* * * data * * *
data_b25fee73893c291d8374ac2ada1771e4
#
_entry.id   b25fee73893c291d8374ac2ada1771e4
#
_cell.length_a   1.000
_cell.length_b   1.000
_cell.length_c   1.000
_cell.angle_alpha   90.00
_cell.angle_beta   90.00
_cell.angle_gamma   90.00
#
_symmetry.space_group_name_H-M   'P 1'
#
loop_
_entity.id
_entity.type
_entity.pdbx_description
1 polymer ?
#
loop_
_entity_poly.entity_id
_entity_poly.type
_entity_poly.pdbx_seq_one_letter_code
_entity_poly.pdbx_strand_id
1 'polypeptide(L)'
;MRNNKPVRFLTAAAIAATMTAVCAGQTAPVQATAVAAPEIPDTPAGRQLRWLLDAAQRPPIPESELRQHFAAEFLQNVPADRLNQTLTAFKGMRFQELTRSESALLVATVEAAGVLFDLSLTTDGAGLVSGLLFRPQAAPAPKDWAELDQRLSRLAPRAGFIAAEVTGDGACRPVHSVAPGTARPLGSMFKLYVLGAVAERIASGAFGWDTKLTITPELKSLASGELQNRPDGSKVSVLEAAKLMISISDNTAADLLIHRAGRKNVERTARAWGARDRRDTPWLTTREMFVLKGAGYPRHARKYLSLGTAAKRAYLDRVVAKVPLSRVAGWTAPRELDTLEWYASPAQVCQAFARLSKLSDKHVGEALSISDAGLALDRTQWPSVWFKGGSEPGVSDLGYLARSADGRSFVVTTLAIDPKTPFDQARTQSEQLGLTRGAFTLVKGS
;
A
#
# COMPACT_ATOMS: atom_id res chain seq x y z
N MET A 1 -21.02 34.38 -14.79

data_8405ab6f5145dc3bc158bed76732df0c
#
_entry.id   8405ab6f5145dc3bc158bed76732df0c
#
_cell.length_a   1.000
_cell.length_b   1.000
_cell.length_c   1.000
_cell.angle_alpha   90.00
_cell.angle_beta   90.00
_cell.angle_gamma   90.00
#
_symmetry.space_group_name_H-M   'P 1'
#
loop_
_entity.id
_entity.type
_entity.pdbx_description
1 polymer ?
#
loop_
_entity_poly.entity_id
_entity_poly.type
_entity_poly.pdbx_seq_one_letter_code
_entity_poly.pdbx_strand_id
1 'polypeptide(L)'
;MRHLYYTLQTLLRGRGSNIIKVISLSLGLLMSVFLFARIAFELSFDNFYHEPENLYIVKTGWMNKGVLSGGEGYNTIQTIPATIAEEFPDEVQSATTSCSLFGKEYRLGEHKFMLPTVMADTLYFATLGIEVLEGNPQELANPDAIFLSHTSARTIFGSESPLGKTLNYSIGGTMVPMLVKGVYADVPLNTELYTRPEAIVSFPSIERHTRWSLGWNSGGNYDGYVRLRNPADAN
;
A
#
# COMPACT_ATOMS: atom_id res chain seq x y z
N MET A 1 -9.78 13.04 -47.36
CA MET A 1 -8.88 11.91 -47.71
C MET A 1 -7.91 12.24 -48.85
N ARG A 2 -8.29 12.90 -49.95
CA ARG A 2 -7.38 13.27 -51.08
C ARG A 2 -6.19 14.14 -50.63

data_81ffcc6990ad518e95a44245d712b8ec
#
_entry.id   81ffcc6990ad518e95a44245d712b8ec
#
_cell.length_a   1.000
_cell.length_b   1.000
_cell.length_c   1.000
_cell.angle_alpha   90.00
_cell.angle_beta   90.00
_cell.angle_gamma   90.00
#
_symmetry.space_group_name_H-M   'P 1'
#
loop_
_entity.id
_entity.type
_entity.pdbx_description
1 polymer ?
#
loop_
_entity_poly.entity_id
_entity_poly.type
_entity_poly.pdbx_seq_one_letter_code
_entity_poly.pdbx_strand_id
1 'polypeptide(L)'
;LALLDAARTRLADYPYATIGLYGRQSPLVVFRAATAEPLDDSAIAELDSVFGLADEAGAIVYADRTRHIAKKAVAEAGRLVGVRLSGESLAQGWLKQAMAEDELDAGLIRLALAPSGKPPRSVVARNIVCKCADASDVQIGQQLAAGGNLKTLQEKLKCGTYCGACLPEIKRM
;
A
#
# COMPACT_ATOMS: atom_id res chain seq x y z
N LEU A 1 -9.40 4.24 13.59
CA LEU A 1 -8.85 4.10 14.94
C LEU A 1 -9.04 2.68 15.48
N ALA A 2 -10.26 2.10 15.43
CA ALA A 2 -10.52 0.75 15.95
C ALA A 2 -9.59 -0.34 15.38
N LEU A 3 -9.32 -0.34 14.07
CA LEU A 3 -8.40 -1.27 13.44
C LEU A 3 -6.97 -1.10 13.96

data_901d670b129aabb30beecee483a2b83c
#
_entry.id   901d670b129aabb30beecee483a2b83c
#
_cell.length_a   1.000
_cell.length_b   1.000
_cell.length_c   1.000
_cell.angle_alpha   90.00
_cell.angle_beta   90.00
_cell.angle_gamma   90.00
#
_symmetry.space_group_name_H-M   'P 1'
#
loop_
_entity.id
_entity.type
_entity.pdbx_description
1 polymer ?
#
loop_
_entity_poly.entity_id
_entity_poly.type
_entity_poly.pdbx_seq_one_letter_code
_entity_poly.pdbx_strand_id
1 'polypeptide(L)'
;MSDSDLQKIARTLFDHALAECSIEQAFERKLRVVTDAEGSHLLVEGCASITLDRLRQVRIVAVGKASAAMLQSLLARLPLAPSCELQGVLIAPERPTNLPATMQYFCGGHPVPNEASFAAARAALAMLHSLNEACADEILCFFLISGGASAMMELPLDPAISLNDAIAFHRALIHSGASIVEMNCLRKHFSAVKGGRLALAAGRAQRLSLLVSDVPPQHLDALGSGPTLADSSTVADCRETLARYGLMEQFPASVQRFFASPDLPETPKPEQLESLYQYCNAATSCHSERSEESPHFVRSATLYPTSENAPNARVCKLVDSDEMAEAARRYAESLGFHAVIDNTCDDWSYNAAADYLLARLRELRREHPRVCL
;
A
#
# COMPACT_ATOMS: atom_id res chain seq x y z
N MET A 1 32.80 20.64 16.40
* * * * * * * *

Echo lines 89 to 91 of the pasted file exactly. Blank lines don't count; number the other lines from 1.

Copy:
_entity_poly.type
_entity_poly.pdbx_seq_one_letter_code
_entity_poly.pdbx_strand_id